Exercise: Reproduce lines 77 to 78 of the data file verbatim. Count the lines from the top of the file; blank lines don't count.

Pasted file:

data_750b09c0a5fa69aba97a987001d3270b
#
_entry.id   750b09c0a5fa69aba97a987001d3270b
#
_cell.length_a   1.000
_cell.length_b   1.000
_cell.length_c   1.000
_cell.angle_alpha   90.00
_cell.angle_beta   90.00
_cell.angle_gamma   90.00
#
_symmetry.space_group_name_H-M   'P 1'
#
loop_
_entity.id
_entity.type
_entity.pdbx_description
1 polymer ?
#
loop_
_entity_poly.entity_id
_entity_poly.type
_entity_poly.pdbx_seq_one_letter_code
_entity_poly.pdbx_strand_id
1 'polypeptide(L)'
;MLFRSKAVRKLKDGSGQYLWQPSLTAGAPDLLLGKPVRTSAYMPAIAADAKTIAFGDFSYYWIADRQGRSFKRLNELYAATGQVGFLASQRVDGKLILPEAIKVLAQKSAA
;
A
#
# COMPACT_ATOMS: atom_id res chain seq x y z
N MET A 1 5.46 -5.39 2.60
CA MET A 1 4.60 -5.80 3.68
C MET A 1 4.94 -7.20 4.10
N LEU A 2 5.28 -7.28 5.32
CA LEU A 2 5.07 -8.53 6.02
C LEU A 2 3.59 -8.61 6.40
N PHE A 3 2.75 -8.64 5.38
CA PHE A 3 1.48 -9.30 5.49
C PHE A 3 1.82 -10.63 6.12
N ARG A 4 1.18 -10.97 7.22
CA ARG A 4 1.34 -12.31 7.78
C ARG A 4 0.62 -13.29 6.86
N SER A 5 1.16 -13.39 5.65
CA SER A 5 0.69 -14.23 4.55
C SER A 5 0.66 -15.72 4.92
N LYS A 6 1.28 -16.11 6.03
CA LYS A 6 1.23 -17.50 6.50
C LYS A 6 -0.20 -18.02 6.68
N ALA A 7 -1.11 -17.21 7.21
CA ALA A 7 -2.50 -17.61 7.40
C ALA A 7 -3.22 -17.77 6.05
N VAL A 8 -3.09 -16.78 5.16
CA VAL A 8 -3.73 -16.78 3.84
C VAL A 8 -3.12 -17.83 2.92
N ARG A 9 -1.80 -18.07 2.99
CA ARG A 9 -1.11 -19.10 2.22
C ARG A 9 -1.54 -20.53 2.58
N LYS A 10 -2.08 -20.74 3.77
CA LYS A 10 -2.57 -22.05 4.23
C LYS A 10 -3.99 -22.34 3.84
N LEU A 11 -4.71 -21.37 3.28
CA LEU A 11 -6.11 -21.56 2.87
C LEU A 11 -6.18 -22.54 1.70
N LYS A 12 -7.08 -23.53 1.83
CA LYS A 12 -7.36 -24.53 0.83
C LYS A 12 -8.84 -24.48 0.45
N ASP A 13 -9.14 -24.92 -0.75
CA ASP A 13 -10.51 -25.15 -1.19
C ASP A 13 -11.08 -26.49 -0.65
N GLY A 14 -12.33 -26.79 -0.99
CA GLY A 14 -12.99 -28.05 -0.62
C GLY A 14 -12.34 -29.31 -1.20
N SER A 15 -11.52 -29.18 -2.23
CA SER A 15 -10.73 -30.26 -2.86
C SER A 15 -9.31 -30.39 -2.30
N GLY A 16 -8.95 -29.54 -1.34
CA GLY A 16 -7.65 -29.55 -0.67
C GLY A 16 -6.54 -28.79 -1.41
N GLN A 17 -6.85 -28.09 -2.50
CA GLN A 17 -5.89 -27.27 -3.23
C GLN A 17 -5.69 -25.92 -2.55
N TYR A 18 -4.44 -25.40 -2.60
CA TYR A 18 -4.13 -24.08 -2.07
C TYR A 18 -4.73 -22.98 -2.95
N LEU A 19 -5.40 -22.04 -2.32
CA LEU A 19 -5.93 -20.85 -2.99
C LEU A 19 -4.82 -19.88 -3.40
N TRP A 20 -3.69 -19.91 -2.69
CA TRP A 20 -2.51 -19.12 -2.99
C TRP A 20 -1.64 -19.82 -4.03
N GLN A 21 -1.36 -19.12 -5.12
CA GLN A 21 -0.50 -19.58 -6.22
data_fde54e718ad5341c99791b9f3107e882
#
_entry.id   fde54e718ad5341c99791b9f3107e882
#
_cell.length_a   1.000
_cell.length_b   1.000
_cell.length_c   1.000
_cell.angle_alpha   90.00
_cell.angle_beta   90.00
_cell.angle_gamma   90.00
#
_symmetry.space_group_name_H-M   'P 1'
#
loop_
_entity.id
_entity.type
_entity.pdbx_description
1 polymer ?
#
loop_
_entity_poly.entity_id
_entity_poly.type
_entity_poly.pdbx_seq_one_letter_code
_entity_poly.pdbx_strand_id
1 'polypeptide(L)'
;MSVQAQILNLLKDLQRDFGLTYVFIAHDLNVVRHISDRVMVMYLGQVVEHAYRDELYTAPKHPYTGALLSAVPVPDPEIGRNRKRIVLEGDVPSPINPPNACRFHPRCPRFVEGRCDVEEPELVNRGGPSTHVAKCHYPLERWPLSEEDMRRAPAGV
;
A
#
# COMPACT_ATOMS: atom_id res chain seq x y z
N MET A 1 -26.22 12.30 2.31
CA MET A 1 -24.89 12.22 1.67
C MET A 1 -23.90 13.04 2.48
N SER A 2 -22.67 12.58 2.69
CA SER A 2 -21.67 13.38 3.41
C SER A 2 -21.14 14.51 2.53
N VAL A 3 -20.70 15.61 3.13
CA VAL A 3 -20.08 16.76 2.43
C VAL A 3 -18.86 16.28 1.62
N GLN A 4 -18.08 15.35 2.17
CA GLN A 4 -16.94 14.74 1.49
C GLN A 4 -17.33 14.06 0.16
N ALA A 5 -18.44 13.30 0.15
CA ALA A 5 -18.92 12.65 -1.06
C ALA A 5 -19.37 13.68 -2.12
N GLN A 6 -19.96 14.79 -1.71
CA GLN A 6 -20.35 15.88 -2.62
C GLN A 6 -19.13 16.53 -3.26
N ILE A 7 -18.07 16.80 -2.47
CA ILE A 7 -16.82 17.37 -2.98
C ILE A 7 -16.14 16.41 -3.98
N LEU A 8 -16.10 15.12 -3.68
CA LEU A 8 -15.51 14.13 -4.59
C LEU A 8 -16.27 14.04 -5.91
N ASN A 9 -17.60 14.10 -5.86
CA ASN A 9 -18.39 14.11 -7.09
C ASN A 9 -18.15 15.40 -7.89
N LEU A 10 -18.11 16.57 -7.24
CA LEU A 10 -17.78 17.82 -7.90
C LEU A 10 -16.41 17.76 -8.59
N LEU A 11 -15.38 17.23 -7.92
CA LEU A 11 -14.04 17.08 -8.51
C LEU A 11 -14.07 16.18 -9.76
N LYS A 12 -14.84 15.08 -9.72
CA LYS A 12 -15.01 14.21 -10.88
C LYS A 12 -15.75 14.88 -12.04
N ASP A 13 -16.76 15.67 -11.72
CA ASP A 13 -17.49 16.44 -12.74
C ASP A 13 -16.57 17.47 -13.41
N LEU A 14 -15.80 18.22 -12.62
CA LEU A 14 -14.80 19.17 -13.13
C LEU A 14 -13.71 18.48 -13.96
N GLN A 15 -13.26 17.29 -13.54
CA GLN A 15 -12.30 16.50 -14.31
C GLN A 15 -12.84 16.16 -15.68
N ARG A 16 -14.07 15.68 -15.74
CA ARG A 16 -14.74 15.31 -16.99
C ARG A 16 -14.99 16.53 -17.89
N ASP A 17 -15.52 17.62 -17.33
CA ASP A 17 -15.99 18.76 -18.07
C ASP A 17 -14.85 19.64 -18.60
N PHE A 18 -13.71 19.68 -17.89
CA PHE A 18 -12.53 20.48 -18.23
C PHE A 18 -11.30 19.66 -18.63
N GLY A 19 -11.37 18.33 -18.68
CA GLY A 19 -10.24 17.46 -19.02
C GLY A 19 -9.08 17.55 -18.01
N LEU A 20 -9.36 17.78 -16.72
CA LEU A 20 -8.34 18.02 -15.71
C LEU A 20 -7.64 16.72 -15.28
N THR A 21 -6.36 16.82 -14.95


CA GLY A 16 -7.65 -29.55 -0.67
C GLY A 16 -6.54 -28.79 -1.41